Indexed on: 01 Jan '91Published on: 01 Jan '91Published in: Cytometry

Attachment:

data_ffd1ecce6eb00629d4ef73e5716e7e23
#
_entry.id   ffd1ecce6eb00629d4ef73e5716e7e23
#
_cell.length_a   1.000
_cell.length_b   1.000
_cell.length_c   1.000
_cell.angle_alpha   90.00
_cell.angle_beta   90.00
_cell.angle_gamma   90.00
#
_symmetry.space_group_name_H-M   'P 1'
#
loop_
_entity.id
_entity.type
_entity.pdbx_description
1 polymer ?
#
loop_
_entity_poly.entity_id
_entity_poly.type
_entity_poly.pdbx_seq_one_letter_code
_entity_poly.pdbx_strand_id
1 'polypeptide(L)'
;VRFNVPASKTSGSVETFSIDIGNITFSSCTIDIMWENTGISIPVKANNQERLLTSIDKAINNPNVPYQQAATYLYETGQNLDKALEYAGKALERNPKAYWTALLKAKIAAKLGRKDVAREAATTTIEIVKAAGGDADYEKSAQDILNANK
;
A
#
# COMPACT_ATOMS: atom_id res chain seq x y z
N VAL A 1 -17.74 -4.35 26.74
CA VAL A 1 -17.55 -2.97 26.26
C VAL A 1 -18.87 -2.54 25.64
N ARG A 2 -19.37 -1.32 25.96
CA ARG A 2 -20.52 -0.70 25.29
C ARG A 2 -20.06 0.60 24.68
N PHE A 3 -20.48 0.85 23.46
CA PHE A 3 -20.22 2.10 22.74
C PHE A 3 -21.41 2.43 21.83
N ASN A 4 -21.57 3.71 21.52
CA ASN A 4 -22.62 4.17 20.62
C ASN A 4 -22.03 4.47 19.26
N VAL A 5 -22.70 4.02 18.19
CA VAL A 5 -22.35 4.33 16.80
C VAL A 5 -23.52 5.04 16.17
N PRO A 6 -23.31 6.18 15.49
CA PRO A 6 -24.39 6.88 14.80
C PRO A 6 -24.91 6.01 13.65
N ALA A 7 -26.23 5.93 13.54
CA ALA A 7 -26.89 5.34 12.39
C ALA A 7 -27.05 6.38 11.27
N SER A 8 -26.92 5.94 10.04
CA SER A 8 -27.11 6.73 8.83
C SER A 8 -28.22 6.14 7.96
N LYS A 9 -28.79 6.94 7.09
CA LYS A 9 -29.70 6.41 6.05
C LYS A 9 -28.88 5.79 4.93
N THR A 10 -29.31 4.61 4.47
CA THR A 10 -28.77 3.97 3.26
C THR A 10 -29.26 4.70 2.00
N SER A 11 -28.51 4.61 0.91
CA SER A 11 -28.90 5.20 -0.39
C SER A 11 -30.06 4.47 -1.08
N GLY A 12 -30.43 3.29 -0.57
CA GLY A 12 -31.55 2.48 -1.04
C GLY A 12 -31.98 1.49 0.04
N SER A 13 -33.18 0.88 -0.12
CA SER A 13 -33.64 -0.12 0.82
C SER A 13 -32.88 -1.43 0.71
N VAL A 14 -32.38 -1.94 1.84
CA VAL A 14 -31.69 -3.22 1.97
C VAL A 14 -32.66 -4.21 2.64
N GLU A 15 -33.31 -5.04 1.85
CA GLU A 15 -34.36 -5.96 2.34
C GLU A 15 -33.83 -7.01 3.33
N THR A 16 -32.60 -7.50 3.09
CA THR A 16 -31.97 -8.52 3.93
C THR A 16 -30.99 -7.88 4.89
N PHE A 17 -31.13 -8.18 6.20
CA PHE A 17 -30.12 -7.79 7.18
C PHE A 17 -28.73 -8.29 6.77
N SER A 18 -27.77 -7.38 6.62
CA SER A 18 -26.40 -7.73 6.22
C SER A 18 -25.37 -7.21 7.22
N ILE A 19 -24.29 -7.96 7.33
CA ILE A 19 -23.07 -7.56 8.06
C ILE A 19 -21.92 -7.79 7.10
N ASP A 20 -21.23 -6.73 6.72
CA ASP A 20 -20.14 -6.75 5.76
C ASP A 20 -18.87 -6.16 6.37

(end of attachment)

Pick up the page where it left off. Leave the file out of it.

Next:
The role of nuclear polymorphism and nuclear size in an analysis of the differences between colon and liver tumors in rats as well as in an analysis of hepatic dysplasia was studied. It was shown that colon tumors which developed following treatment of animals with a direct carcinogen alone or with a carcinogen followed by secondary bile acid were characterized by low incidence of nuclear polymorphism and by an increased nuclear size in epithelial cells. Metastatic liver tumors in rats with colon tumors were characterized by a high value for the coefficient of nuclear form polymorphism and by a significant decrease in nuclear size. Hepatic dysplasia which developed as a result of prolonged treatment with secondary bile acids was characterized by high rate of nuclear form polymorphism and by a significant increase in nuclear size. The obtained results suggest that nuclear polymorphism is dependent upon the type of tissue or organ involved in the cancerous transformation and that it may have significance as a diagnostic marker of precarcinomatous and carcinomatous lesions of digestive organs only when used in combination with other analyses.